A new study is taking the fizz out of sodas and the sweetness away from sugar-laden treats. The study, published in JAMA Internal Medicine, details the observable association between high sugar consumption and the risk of death from cardiovascular disease. An invited commentary on the study by Laura A. Schmidt states that sugar is more dangerous than the previous “empty calorie” designation suggests and has larger implications than just increasing the risk of obesity. “Too much sugar does not just make us fat; it can also make us sick,” Schmidt says.
For years, a link has existed between added sugars and the risk factors of cardiovascular disease, but the researchers behind a study published Monday wanted to see if this held true for death as a result of heart diseases, as well. To do this, eating habits and an assessment of health was analyzed. This data came from three rounds of the National Health and Nutrition Examination Survey. The survey is a multistage polling of people in the U.S., and it was periodically conducted prior to 1994, becoming continuous in 1999. Included in the data are self-reported 24-hour dietary recalls and the results of physical examinations. To establish a food’s sugar estimate, nutritional information from databases was used.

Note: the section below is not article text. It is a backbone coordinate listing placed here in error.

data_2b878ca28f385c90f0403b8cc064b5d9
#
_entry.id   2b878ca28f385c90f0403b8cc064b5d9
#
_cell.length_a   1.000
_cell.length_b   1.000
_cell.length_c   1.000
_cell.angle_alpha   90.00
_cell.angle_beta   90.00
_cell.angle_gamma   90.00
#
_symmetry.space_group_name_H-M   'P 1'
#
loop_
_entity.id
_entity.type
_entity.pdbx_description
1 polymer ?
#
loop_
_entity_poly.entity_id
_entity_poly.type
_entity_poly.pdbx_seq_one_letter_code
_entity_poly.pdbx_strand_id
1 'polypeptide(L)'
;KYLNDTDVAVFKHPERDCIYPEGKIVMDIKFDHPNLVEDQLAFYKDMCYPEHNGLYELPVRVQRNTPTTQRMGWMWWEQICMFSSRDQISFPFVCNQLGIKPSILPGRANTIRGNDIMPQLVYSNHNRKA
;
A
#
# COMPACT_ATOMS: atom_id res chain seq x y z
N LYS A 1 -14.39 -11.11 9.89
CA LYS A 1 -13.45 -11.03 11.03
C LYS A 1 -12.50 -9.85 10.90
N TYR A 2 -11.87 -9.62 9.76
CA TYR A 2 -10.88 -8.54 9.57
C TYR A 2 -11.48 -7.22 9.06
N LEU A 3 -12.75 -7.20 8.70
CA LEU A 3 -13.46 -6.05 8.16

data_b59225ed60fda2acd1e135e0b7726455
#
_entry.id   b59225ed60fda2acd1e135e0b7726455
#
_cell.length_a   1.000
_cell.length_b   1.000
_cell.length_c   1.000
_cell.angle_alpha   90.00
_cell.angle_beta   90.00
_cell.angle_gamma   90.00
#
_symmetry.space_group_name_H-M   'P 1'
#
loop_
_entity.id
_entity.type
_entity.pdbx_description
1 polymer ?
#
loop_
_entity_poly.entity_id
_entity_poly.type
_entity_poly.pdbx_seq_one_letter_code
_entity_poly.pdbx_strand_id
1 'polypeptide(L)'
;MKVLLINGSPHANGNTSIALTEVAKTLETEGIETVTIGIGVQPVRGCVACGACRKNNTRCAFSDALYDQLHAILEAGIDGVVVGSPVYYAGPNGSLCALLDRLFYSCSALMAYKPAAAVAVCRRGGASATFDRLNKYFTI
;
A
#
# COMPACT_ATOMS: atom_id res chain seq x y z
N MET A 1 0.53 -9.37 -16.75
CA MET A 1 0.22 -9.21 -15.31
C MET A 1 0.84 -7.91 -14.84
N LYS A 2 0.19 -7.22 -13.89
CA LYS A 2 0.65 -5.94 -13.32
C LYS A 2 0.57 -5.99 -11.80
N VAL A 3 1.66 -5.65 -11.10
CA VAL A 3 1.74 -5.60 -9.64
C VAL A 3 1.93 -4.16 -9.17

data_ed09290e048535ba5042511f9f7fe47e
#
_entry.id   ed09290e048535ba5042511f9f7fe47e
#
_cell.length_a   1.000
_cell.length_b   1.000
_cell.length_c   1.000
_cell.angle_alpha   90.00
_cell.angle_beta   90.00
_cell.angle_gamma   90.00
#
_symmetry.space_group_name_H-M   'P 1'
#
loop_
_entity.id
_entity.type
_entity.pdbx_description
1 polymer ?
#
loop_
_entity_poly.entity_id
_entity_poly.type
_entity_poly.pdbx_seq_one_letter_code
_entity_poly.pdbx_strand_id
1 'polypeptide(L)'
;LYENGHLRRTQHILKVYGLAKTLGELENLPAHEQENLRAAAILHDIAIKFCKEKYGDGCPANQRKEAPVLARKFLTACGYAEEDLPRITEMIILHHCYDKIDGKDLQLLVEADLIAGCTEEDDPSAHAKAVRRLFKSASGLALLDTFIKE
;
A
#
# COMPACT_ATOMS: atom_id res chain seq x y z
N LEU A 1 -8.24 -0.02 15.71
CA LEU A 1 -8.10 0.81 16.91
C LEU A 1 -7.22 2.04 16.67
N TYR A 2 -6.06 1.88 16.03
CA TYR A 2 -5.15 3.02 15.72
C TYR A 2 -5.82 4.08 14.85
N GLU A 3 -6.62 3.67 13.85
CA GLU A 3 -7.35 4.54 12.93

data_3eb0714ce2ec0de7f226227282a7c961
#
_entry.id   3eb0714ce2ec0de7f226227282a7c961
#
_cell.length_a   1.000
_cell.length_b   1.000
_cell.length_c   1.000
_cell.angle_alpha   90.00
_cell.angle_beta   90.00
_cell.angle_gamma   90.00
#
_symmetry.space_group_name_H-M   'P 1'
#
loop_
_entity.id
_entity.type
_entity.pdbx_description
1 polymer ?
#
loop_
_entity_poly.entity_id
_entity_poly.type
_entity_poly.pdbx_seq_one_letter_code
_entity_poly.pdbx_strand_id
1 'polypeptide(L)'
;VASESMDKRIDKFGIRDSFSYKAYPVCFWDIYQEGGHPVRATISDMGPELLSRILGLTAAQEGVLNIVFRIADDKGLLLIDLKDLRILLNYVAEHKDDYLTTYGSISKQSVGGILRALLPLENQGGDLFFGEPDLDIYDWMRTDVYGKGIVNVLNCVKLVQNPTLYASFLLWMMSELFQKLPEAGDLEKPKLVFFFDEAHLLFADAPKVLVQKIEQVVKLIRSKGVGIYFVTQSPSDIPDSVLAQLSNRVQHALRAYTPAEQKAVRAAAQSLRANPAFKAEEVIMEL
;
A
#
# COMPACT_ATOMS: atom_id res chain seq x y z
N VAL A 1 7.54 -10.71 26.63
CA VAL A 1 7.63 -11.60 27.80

Using this system, the researchers discovered that the mean percentage of added sugar consumption between 2005 and 2010 was 14.9 percent. This is lower than data from 1988-1994 (when the mean was 15.7 percent) and nearly 2 percentage points below the mean from 1999 to 2004 (16.8 percent). Even though the mean dropped, 71.4 percent of adults still consumed more than 10 percent of their calories through added sugars, and added sugars comprise at least quarter of the caloric intake for 9.9 percent of adults.